COMIC REVIEW: Mars Attacks: First Born

The Mars Attacks franchise originally began in 1962 with the Topps trading cards series, where each card featured a scene of the Martians’ cruel and brutal invasion of Earth. The best known iteration is probably the comic film adaptation from 1996 directed by Tim Burton. It was equally cruel and brutal, and some scenes replicated scenes from the cards – the stampede of burning cattle for example ­– but the tone was much more tongue-in-cheek.

Now, we have a new comic book series published by IDW. Chief Creative Officer and Editor-in-Chief of IDW Publishing Chris Ryall provides the story along with Sam Keith (Zero Girl). Ryall writes the comic and Keith draws and colours it. In a nice touch, there is a small dialogue box on the cover proclaiming “After Woody.” Wallace Wood was one of the original trading card artists.

We open the story in First Born, Chapter One, after the devastating attack that has left much of the planet destroyed. There is a fair bit of dialogue box narration/exposition bringing the reader up to speed. We’re introduced to a surviving family; Uncle Woody (another nod) and his niece, the child Clare. She lost her sight after seeing her parents disintegrated.

There is another intriguing member of the family; a survivor of the invasion, who Clare has adopted, in a manner of speaking. The struggle of existence carries on for our protagonists. It feels like the story is being told from Clare’s perspective. Indeed, some of the artwork is child-like, and some is actually intended to have been drawn by Clare.

Of course, the Martians aren’t done, and they are coming back. And frequently. There is something they’re looking for. Woody leaves Clare to investigate and then…

Initially, there are two things to take from the story. The first is the horror of warfare and how it affects the survivors, while the second is that when you take away sight and introduce a specific set of circumstances, prejudice disappears. A maternal instinct kicks in with Clare, even though she is but herself a young child. Also throw in the age-old nature/nurture debate. Which all sounds terribly serious for a comic book titled Mars Attacks. Well, there are the occasional moments of wit and some very dark humour, but this is a distant relation to Burton’s film. This is bleak and has the potential to be terrifying. These Martians are not comedy characters.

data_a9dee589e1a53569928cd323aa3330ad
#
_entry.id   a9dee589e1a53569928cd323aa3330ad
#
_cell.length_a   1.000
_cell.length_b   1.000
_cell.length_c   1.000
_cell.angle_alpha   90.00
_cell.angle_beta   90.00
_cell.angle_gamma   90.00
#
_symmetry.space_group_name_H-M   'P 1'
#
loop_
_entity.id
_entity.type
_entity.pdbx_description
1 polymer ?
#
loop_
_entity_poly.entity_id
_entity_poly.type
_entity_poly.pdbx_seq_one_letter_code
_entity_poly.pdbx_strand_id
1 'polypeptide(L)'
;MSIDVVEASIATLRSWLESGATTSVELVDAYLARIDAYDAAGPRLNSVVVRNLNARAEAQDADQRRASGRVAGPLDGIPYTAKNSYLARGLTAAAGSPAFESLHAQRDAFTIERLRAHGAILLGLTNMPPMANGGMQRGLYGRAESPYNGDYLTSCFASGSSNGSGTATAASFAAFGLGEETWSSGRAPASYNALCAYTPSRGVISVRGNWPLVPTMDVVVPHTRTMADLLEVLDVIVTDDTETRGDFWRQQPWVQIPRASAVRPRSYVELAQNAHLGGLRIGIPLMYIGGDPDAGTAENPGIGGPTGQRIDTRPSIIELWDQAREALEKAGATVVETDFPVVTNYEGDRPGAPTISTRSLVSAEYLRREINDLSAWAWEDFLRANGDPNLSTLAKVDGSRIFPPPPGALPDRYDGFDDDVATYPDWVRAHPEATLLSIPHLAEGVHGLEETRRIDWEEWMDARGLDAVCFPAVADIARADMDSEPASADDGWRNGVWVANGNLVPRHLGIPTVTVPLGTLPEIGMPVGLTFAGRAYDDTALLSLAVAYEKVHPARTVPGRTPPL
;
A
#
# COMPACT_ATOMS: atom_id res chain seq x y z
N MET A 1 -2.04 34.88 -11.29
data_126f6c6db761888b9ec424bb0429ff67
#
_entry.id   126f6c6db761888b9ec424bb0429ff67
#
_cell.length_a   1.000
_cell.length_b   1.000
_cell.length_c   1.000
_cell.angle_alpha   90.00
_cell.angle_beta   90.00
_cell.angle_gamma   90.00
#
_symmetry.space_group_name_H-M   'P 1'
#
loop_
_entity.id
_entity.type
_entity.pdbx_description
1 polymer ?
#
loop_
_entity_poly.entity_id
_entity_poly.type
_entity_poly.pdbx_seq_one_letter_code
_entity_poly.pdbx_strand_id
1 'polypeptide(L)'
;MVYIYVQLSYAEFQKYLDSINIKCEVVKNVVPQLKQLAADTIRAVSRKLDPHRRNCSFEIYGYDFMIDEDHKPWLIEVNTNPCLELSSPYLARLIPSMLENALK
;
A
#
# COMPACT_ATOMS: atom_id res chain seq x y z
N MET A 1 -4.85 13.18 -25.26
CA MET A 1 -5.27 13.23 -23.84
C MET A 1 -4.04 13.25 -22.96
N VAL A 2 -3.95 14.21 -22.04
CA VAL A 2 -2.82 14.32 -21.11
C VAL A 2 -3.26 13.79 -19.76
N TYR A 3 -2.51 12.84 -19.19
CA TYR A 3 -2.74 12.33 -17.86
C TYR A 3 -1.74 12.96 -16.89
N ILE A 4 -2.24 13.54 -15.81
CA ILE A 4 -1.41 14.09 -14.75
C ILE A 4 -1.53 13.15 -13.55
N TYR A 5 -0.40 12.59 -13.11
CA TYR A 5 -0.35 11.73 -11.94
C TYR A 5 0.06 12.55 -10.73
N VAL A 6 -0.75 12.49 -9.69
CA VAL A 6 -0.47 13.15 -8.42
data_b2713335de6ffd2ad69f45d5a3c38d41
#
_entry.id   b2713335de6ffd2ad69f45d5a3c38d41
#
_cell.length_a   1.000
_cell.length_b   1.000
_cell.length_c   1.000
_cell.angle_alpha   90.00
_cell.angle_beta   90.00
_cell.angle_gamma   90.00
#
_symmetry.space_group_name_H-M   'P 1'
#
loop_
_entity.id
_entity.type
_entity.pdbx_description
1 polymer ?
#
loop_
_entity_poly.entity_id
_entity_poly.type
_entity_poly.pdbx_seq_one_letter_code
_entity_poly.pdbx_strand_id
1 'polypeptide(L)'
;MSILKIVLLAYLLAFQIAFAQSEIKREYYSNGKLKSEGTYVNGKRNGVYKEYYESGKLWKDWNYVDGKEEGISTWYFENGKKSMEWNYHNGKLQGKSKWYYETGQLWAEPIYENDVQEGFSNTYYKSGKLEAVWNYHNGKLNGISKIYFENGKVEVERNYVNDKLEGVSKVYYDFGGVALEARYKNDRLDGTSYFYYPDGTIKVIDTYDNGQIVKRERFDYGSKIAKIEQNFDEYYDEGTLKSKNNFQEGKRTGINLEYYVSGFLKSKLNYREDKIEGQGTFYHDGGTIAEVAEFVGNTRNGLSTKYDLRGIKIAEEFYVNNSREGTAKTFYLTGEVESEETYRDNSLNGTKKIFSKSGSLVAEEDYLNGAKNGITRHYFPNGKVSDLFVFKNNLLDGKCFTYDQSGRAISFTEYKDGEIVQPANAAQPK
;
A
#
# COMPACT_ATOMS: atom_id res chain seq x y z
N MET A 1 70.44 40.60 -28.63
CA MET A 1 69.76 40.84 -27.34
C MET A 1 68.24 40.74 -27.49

The art by Keith is certainly striking. The first few pages are full-page panels, which did initially make me wonder if this was indeed intending to be sequential art. But then standards panels kick in. The characters are drawn very simplistically, and with a deliberate roughness, yet they still manage convey some of the emotion about the life Uncle Woody and Clare lead. Perhaps it is their simplicity that resonates. Human-kind has been forced back into a simpler existence. The colours are washed out almost to be point of non-existence. This is a post-apocalyptic world, after all. There is a great panel mid-way through that is just black, with some dialogue. Very effective. The depiction of the Martians is terrific in the most archaic sense of the word. These really are cruel and destructive creatures.

The exposition, the ‘tell’ and not the ‘show’, is the only problem I have with this comic book. Maybe there could have been a brief prologue showing the original invasion and what happened to Clare. Or maybe this might come in flash-backs in later issues. However, the idea of the post-invasion world, the seriousness of the sub-text, the night-black humour, the writing and the art all hit the right buttons. Can’t wait for the next three issues.



Rating: 4/5
Reviewer: Ian J Simpson

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